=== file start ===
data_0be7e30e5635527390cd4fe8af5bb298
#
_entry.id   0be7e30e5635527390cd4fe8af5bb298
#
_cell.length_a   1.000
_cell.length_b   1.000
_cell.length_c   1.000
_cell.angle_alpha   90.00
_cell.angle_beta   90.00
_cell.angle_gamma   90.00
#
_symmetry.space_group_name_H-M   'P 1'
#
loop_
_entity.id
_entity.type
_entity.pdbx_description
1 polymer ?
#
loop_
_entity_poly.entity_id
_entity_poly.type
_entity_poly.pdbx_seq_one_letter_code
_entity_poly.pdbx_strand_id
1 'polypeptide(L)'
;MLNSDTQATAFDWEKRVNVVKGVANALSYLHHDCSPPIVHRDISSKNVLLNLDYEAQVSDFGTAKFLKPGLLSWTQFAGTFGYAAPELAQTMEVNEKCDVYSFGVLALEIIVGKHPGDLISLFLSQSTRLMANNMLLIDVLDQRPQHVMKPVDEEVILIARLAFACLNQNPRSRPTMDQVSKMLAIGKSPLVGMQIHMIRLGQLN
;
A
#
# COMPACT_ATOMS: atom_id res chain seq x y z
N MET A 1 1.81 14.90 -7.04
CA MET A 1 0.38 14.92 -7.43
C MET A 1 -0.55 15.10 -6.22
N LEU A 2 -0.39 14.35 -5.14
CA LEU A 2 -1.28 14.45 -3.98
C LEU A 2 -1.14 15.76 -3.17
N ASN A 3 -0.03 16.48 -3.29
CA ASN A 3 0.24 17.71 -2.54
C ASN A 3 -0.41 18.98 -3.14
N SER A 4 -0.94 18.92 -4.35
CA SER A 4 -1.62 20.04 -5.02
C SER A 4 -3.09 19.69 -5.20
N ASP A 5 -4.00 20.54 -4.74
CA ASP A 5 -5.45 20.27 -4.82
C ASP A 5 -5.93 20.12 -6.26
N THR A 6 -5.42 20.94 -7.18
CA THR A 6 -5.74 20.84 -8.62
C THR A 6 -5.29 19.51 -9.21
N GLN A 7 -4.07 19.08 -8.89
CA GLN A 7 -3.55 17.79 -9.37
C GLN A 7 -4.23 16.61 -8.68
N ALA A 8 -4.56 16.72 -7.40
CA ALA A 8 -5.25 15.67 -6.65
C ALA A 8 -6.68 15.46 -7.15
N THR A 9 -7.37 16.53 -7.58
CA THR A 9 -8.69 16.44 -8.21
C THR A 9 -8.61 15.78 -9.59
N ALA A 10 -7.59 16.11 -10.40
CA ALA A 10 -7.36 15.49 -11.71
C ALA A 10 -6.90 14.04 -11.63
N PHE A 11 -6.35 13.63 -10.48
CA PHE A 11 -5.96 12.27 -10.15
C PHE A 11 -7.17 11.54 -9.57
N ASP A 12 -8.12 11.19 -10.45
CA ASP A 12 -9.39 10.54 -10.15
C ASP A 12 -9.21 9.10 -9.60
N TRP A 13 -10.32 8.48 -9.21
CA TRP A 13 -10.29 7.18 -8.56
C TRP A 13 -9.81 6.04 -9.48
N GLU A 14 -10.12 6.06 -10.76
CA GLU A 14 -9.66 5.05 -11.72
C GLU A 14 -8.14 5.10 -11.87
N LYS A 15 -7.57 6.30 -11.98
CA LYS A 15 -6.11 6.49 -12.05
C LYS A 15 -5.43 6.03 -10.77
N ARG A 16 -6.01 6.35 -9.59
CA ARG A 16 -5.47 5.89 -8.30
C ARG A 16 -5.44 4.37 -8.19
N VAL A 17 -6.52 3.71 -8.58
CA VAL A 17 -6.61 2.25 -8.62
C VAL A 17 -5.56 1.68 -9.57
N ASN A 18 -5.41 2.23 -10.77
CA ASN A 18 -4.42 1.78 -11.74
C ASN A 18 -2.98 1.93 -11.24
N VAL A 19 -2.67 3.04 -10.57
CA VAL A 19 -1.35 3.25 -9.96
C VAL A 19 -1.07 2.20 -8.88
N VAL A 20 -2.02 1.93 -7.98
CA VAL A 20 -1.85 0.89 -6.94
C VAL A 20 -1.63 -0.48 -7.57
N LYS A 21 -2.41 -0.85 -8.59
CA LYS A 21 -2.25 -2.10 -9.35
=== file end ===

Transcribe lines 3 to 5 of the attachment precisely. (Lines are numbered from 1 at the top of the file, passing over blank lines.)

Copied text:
_entry.id   0be7e30e5635527390cd4fe8af5bb298
#
_cell.length_a   1.000